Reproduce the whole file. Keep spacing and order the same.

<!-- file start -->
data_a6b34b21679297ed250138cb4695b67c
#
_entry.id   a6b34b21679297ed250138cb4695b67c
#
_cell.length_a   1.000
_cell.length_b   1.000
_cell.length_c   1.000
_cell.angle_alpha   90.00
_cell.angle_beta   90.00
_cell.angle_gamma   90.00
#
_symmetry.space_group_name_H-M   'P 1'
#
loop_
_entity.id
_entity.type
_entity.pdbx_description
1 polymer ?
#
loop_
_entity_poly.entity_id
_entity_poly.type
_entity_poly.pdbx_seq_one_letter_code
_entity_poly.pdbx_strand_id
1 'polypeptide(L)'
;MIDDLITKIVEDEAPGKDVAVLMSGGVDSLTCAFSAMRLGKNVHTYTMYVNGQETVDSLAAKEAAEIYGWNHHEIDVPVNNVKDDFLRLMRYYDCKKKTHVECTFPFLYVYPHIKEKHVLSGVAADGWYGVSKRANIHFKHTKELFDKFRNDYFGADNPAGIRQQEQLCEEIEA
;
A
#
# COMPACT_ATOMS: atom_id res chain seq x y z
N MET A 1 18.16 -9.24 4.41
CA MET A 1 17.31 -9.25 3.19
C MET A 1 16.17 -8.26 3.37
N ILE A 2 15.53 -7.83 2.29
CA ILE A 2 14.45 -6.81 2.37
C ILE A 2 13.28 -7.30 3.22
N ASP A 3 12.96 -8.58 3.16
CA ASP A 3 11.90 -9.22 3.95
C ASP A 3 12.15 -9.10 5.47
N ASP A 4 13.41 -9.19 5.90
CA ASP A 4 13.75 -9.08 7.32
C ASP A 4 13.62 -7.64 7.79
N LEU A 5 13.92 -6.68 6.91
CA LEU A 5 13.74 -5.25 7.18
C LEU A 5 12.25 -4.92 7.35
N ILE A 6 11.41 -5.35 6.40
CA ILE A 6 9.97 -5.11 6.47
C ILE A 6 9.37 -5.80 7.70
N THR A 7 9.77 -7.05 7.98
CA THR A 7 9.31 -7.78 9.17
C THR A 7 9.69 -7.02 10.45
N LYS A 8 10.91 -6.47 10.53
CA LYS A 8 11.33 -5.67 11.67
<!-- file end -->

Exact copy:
data_a6b34b21679297ed250138cb4695b67c
#
_entry.id   a6b34b21679297ed250138cb4695b67c
#
_cell.length_a   1.000
_cell.length_b   1.000
_cell.length_c   1.000
_cell.angle_alpha   90.00
_cell.angle_beta   90.00
_cell.angle_gamma   90.00
#
_symmetry.space_group_name_H-M   'P 1'
#
loop_
_entity.id
_entity.type
_entity.pdbx_description
1 polymer ?
#
loop_
_entity_poly.entity_id
_entity_poly.type
_entity_poly.pdbx_seq_one_letter_code
_entity_poly.pdbx_strand_id
1 'polypeptide(L)'
;MIDDLITKIVEDEAPGKDVAVLMSGGVDSLTCAFSAMRLGKNVHTYTMYVNGQETVDSLAAKEAAEIYGWNHHEIDVPVNNVKDDFLRLMRYYDCKKKTHVECTFPFLYVYPHIKEKHVLSGVAADGWYGVSKRANIHFKHTKELFDKFRNDYFGADNPAGIRQQEQLCEEIEA
;
A
#
# COMPACT_ATOMS: atom_id res chain seq x y z
N MET A 1 18.16 -9.24 4.41
CA MET A 1 17.31 -9.25 3.19
C MET A 1 16.17 -8.26 3.37
N ILE A 2 15.53 -7.83 2.29
CA ILE A 2 14.45 -6.81 2.37
C ILE A 2 13.28 -7.30 3.22
N ASP A 3 12.96 -8.58 3.16
CA ASP A 3 11.90 -9.22 3.95
C ASP A 3 12.15 -9.10 5.47
N ASP A 4 13.41 -9.19 5.90
CA ASP A 4 13.75 -9.08 7.32
C ASP A 4 13.62 -7.64 7.79
N LEU A 5 13.92 -6.68 6.91
CA LEU A 5 13.74 -5.25 7.18
C LEU A 5 12.25 -4.92 7.35
N ILE A 6 11.41 -5.35 6.40
CA ILE A 6 9.97 -5.11 6.47
C ILE A 6 9.37 -5.80 7.70
N THR A 7 9.77 -7.05 7.98
CA THR A 7 9.31 -7.78 9.17
C THR A 7 9.69 -7.02 10.45
N LYS A 8 10.91 -6.47 10.53
CA LYS A 8 11.33 -5.67 11.67